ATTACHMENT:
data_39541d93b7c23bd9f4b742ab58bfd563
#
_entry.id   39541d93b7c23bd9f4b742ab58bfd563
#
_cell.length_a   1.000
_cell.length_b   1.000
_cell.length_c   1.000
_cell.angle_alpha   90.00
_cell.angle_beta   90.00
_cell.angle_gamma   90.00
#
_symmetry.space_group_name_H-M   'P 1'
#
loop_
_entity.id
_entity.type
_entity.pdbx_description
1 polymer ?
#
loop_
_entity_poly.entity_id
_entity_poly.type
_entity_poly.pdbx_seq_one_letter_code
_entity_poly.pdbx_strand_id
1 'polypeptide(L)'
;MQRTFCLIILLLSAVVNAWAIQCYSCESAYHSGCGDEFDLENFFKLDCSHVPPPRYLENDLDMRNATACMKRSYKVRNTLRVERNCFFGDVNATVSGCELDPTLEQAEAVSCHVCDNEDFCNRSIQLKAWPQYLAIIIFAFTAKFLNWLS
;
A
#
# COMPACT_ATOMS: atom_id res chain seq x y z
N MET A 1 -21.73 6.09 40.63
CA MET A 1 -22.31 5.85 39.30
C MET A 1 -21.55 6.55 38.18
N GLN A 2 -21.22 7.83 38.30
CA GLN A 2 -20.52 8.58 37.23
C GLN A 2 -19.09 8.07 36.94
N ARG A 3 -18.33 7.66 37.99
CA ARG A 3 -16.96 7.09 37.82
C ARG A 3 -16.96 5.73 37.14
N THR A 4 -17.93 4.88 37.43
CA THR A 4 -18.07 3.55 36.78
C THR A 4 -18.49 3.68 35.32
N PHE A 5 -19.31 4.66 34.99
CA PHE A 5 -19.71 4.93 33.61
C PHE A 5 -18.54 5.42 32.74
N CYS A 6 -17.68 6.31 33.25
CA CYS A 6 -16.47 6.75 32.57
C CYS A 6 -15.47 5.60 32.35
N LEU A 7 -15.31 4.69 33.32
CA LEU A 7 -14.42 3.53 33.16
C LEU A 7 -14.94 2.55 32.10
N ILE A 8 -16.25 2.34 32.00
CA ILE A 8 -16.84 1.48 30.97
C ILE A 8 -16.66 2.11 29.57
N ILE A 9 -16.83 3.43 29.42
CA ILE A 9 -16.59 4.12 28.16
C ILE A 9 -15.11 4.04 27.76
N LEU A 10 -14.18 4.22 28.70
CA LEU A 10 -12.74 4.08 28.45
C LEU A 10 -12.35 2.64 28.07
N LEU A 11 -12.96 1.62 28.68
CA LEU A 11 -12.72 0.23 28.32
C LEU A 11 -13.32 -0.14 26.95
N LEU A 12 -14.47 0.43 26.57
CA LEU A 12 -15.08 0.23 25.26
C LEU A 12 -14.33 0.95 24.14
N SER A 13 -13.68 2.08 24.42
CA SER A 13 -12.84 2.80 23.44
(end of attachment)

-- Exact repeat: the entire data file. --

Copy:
data_39541d93b7c23bd9f4b742ab58bfd563
#
_entry.id   39541d93b7c23bd9f4b742ab58bfd563
#
_cell.length_a   1.000
_cell.length_b   1.000
_cell.length_c   1.000
_cell.angle_alpha   90.00
_cell.angle_beta   90.00
_cell.angle_gamma   90.00
#
_symmetry.space_group_name_H-M   'P 1'
#
loop_
_entity.id
_entity.type
_entity.pdbx_description
1 polymer ?
#
loop_
_entity_poly.entity_id
_entity_poly.type
_entity_poly.pdbx_seq_one_letter_code
_entity_poly.pdbx_strand_id
1 'polypeptide(L)'
;MQRTFCLIILLLSAVVNAWAIQCYSCESAYHSGCGDEFDLENFFKLDCSHVPPPRYLENDLDMRNATACMKRSYKVRNTLRVERNCFFGDVNATVSGCELDPTLEQAEAVSCHVCDNEDFCNRSIQLKAWPQYLAIIIFAFTAKFLNWLS
;
A
#
# COMPACT_ATOMS: atom_id res chain seq x y z
N MET A 1 -21.73 6.09 40.63
CA MET A 1 -22.31 5.85 39.30
C MET A 1 -21.55 6.55 38.18
N GLN A 2 -21.22 7.83 38.30
CA GLN A 2 -20.52 8.58 37.23
C GLN A 2 -19.09 8.07 36.94
N ARG A 3 -18.33 7.66 37.99
CA ARG A 3 -16.96 7.09 37.82
C ARG A 3 -16.96 5.73 37.14
N THR A 4 -17.93 4.88 37.43
CA THR A 4 -18.07 3.55 36.78
C THR A 4 -18.49 3.68 35.32
N PHE A 5 -19.31 4.66 34.99
CA PHE A 5 -19.71 4.93 33.61
C PHE A 5 -18.54 5.42 32.74
N CYS A 6 -17.68 6.31 33.25
CA CYS A 6 -16.47 6.75 32.57
C CYS A 6 -15.47 5.60 32.35
N LEU A 7 -15.31 4.69 33.32
CA LEU A 7 -14.42 3.53 33.16
C LEU A 7 -14.94 2.55 32.10
N ILE A 8 -16.25 2.34 32.00
CA ILE A 8 -16.84 1.48 30.97
C ILE A 8 -16.66 2.11 29.57
N ILE A 9 -16.83 3.43 29.42
CA ILE A 9 -16.59 4.12 28.16
C ILE A 9 -15.11 4.04 27.76
N LEU A 10 -14.18 4.22 28.70
CA LEU A 10 -12.74 4.08 28.45
C LEU A 10 -12.35 2.64 28.07
N LEU A 11 -12.96 1.62 28.68
CA LEU A 11 -12.72 0.23 28.32
C LEU A 11 -13.32 -0.14 26.95
N LEU A 12 -14.47 0.43 26.57
CA LEU A 12 -15.08 0.23 25.26
C LEU A 12 -14.33 0.95 24.14
N SER A 13 -13.68 2.08 24.42
CA SER A 13 -12.84 2.80 23.44